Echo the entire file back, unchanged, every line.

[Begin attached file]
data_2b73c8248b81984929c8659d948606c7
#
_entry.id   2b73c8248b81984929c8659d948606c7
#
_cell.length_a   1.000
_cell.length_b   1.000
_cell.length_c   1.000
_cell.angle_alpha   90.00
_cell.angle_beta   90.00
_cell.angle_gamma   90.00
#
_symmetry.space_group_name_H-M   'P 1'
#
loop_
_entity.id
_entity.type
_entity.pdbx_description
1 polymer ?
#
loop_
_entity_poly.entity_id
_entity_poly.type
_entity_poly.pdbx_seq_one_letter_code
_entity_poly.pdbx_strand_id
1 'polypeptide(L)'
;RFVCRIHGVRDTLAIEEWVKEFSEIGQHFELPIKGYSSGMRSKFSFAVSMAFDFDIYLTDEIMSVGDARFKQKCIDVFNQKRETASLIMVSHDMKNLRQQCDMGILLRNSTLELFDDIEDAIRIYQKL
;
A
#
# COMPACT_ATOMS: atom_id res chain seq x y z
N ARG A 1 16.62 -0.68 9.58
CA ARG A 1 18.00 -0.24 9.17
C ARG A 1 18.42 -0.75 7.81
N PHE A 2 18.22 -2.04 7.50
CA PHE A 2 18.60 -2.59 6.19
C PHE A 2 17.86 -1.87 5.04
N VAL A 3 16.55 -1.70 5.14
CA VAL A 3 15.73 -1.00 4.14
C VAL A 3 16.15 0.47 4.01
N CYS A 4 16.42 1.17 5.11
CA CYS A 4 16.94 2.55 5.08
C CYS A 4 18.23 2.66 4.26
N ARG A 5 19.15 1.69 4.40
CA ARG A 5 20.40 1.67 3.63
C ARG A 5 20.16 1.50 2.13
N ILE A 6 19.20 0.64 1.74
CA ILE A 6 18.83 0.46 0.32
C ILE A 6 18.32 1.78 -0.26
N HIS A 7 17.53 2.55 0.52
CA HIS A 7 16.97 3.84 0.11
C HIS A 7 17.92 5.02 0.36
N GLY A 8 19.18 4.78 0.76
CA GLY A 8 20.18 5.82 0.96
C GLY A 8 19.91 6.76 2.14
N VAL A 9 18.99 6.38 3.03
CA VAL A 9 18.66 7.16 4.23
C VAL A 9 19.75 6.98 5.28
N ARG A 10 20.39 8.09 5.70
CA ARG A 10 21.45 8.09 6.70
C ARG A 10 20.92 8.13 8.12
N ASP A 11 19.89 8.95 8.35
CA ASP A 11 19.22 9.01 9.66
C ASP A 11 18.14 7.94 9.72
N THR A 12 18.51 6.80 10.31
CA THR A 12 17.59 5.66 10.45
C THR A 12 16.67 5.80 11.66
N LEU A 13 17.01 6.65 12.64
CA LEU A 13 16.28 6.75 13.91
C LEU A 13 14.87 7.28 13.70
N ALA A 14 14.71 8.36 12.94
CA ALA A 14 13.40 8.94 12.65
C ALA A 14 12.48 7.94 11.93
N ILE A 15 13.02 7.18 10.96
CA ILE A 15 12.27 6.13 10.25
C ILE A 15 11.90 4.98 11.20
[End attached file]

data_2b73c8248b81984929c8659d948606c7
#
_entry.id   2b73c8248b81984929c8659d948606c7
#
_cell.length_a   1.000
_cell.length_b   1.000
_cell.length_c   1.000
_cell.angle_alpha   90.00
_cell.angle_beta   90.00
_cell.angle_gamma   90.00
#
_symmetry.space_group_name_H-M   'P 1'
#
loop_
_entity.id
_entity.type
_entity.pdbx_description
1 polymer ?
#
loop_
_entity_poly.entity_id
_entity_poly.type
_entity_poly.pdbx_seq_one_letter_code
_entity_poly.pdbx_strand_id
1 'polypeptide(L)'
;RFVCRIHGVRDTLAIEEWVKEFSEIGQHFELPIKGYSSGMRSKFSFAVSMAFDFDIYLTDEIMSVGDARFKQKCIDVFNQKRETASLIMVSHDMKNLRQQCDMGILLRNSTLELFDDIEDAIRIYQKL
;
A
#
# COMPACT_ATOMS: atom_id res chain seq x y z
N ARG A 1 16.62 -0.68 9.58
CA ARG A 1 18.00 -0.24 9.17
C ARG A 1 18.42 -0.75 7.81
N PHE A 2 18.22 -2.04 7.50
CA PHE A 2 18.60 -2.59 6.19
C PHE A 2 17.86 -1.87 5.04
N VAL A 3 16.55 -1.70 5.14
CA VAL A 3 15.73 -1.00 4.14
C VAL A 3 16.15 0.47 4.01
N CYS A 4 16.42 1.17 5.11
CA CYS A 4 16.94 2.55 5.08
C CYS A 4 18.23 2.66 4.26
N ARG A 5 19.15 1.69 4.40
CA ARG A 5 20.40 1.67 3.63
C ARG A 5 20.16 1.50 2.13
N ILE A 6 19.20 0.64 1.74
CA ILE A 6 18.83 0.46 0.32
C ILE A 6 18.32 1.78 -0.26
N HIS A 7 17.53 2.55 0.52
CA HIS A 7 16.97 3.84 0.11
C HIS A 7 17.92 5.02 0.36
N GLY A 8 19.18 4.78 0.76
CA GLY A 8 20.18 5.82 0.96
C GLY A 8 19.91 6.76 2.14
N VAL A 9 18.99 6.38 3.03
CA VAL A 9 18.66 7.16 4.23
C VAL A 9 19.75 6.98 5.28
N ARG A 10 20.39 8.09 5.70
CA ARG A 10 21.45 8.09 6.70
C ARG A 10 20.92 8.13 8.12
N ASP A 11 19.89 8.95 8.35
CA ASP A 11 19.22 9.01 9.66
C ASP A 11 18.14 7.94 9.72
N THR A 12 18.51 6.80 10.31
CA THR A 12 17.59 5.66 10.45
C THR A 12 16.67 5.80 11.66
N LEU A 13 17.01 6.65 12.64
CA LEU A 13 16.28 6.75 13.91
C LEU A 13 14.87 7.28 13.70
N ALA A 14 14.71 8.36 12.94
CA ALA A 14 13.40 8.94 12.65
C ALA A 14 12.48 7.94 11.93
N ILE A 15 13.02 7.18 10.96
CA ILE A 15 12.27 6.13 10.25
C ILE A 15 11.90 4.98 11.20